evil competitors

Ever found those words coming out of your mouth when contemplating what (and exactly how much) you’re willing to share with the world?

Case studies and customer success stories.

White papers, guides and articles.

Published expert insights.

All of these things expose you. You’re suddenly vulnerable – revealing information that will make onlookers say, “Interesting. These guys really know what they’re talking about.” Or, “Huh, I never thought to do it that way.”

And what if those onlookers just so happen to be… [QUEUE UP SCARY, SUSPENSEFUL MUSIC]… your competitors?! 👺 👿 👹

Well, my response is quite simple:

Who cares?

Let’s stop worrying so much

When it comes to publishing your insights, I say: “Go ahead. Tell the world”.

Here’s the thing:

I’m not asking you to open the vaults where you store your top-secret, classified documents and host an open house. I’m talking about publishing smart nuggets of expert advice, publicly.

For Gorilla, this means writing articles like this one you’re reading right now. Or other marketing and sales advice for manufacturers, like:

For Resource Label Group, it means penning expert content for their buyers about the ins and outs of label manufacturing:

For CK Power, it means breaking down industry regulations like Final Tier 4 that deeply affect their customers and prospects:

None of these examples breach company security or expose the secret and proprietary inner workings of these respective businesses. Nope. They simply address issues and questions their customers and prospects are experiencing all the time. That’s it!

They’re the reason a Google search for “beer can labels” turns up this (after the ads):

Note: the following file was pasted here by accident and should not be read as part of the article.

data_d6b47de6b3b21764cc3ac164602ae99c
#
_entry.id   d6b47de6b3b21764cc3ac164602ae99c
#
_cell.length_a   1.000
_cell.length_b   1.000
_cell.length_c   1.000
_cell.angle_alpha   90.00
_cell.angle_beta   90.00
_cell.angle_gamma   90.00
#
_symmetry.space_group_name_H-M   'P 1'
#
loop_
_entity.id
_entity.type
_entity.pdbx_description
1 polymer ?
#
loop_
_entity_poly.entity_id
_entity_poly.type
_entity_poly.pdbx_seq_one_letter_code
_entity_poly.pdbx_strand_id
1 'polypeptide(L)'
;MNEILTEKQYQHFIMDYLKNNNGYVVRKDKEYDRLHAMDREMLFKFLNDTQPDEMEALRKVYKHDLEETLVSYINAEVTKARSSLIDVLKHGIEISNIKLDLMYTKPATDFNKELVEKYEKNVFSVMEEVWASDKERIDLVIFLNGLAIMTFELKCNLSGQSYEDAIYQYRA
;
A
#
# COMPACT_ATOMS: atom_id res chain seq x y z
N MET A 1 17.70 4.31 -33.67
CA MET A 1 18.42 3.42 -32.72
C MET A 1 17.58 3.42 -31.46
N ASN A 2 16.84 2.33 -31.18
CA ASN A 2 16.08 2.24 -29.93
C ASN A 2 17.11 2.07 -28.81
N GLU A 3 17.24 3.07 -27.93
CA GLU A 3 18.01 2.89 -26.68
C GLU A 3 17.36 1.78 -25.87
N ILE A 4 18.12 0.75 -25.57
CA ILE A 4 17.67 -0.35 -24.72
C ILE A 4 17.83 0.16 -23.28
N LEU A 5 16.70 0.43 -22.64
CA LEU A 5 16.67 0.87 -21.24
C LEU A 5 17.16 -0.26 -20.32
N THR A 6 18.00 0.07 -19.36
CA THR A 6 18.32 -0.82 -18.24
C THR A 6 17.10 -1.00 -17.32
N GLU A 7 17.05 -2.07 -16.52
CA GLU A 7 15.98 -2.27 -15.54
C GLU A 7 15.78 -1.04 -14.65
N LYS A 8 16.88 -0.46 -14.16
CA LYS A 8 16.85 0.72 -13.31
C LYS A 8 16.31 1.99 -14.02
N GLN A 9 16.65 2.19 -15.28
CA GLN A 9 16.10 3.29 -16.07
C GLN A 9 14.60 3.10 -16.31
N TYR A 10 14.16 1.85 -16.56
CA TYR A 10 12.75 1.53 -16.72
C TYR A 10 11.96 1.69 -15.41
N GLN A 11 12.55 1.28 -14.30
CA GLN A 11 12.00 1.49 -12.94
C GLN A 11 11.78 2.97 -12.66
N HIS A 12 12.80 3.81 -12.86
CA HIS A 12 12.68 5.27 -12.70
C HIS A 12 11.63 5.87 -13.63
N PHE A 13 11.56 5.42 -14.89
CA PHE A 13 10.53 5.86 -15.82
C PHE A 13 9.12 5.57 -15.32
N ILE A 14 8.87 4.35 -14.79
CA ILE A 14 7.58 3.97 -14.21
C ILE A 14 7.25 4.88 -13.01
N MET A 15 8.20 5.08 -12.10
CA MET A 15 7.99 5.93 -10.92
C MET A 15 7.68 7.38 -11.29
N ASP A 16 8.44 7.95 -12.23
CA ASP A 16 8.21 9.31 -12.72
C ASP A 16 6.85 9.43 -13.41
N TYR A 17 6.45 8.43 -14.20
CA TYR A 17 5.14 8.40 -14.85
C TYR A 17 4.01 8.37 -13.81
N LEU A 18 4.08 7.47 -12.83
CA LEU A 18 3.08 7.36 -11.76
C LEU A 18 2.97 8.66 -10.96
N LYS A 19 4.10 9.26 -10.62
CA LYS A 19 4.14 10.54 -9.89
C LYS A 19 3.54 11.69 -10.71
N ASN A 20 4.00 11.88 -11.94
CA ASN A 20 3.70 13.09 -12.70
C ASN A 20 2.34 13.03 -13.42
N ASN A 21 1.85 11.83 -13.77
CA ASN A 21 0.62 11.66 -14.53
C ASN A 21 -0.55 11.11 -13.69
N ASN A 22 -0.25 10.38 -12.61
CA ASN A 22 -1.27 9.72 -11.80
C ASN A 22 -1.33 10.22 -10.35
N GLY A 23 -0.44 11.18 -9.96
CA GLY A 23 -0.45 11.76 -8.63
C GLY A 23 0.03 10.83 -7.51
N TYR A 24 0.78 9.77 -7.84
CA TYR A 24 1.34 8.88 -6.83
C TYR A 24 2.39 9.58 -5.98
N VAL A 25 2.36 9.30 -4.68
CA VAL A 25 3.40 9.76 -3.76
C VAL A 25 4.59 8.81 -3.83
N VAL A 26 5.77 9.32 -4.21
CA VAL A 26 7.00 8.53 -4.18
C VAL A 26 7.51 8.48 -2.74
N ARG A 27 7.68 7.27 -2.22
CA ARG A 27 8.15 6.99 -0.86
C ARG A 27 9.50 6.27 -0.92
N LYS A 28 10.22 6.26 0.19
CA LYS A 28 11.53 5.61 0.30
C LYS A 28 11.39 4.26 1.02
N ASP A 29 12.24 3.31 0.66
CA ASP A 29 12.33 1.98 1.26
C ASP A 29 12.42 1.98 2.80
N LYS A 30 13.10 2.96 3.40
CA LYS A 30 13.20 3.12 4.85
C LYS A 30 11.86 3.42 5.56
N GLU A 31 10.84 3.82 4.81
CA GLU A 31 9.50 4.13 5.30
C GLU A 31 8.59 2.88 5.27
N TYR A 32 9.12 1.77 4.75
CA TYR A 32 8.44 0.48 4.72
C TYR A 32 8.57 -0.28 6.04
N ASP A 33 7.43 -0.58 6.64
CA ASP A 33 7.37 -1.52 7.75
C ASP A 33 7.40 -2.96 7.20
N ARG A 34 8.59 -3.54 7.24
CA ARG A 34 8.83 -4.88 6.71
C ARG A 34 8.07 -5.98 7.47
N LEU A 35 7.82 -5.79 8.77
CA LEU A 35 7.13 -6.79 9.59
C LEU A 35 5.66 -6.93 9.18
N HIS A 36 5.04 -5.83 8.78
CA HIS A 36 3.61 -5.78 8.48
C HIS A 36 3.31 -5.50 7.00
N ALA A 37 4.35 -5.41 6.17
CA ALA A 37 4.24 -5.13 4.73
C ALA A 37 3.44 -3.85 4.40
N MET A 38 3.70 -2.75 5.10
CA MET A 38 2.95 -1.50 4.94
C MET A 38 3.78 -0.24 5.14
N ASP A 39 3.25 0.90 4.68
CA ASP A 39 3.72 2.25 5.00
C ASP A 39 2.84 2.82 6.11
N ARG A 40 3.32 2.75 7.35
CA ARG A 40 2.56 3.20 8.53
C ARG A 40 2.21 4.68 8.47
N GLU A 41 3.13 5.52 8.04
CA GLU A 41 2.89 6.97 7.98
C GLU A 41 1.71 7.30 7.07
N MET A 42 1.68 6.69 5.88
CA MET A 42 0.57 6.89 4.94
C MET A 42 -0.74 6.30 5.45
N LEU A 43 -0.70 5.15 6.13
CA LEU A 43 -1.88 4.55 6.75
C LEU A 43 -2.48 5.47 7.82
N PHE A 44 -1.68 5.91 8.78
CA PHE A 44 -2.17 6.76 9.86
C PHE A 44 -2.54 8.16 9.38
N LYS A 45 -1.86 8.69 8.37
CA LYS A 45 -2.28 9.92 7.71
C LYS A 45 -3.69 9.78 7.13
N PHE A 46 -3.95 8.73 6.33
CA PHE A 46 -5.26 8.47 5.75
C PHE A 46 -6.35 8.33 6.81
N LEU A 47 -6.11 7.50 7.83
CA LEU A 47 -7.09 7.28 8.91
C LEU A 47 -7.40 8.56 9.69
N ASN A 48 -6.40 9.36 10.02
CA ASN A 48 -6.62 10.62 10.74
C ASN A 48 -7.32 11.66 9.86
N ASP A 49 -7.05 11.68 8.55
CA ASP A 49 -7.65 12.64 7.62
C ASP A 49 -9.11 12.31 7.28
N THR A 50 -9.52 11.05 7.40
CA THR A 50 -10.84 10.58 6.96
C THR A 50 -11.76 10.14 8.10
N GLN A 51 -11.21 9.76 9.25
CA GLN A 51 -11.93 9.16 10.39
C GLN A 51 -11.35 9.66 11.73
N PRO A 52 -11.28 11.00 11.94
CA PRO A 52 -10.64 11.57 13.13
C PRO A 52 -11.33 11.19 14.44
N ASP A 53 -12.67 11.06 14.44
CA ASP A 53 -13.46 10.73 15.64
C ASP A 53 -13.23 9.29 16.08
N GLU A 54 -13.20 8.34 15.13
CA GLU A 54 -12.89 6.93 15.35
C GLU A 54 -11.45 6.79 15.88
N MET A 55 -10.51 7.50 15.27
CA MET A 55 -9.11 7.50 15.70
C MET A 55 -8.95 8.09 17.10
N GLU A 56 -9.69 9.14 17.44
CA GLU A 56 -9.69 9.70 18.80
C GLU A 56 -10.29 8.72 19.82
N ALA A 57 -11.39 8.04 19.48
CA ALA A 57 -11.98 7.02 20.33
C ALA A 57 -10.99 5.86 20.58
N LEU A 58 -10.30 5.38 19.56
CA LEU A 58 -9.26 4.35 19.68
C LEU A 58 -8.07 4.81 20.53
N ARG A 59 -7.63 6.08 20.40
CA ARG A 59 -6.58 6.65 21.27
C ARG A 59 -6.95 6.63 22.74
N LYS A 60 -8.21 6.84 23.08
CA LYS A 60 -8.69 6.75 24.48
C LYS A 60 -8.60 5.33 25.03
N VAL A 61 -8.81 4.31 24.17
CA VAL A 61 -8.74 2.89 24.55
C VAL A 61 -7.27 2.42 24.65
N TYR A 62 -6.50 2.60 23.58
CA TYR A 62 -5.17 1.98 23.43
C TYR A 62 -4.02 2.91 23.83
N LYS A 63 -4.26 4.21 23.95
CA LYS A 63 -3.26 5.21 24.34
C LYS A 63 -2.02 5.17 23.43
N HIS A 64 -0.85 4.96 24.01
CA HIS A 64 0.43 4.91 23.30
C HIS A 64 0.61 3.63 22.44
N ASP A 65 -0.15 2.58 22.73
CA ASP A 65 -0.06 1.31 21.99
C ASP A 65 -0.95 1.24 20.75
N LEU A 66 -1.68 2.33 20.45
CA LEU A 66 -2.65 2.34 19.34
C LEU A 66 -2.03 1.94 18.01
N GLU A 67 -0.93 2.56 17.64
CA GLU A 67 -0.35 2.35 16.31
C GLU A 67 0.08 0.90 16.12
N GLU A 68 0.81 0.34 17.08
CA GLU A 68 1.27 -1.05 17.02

beer can labels serp

And the reason CK Power was able to accomplish this :

Case Study: Inbound marketing generates $800,000 in Q2 revenue for generator distributor

And the reason we consistently generate engagement (look through the comment string) from the insights our team at Gorilla publishes online:

If you don’t publish your expert insights, your competitors eventually will (if they’re not doing so already).

And who do you think your future customers will discover, begin to trust and eventually pick up the phone to call? The company that’s laying on the expert guidance? Or the one they don’t even know exists?

The case study dilemma

When it comes to case studies or customer success stories, I get that things can be trickier.

It’s the same dilemma I’m presented by our clients all the time about whether or not they should be on LinkedIn – publicly exposing who their customers are to evil poachers lurking in the shadows.

But generally speaking, my response remains consistent:

Who cares?

Here are the questions I want you to ask yourself:

1. If you’re featuring actual customers in your case studies, will your competitors even take notice?

Sorry to deal a blow to your pride, but – probably not.

2. And if they do take notice, will their minds automatically go to “Oh, I should go try to steal this customer that probably loves [your company] because they clearly did a friggin’ amazing job for them!”?

Pretty unlikely.

3. And finally, if they do go try to poach them, will your happiest customers even entertain the conversation?

That probably depends on how replaceable you are in those customers’ minds. Are you a commoditized vendor or an expert partner?

Was the success in your success story as powerful as you made it out to be? If so, I think you’ll be alright.

We show case studies with real clients on our site and welcome our competitors to go try to steal them. Good luck. They love us too much! It would take a pretty darn compelling argument to steal that business.

Where the REAL risk lies

When organizations hold back from publishing their insights and success stories, it’s usually because they’re afraid of the risk.

And how ironic.

I can’t really imagine where our business would be today if we’d let that fear stop this from happening over ten years ago.

This Learning Center has been our pot of gold.

It’s filled with years worth of insights. Pretty bad stuff from the early days (go take a look back in time if you’d like, though I don’t necessarily recommend it!). And pretty good stuff from the recent days (not “ good” because I’ve said it’s good, but because the numerous clients who have hired us after months or even years of successful nurturing via this exact content have overwhelmingly told us so).

The risk isn’t in publishing. It’s in NOT publishing.

So if you’d like, sit back and play it safe. Watch your competitors overcome their fears and start building your their captive audience.

But don’t say I didn’t warn you. 😉

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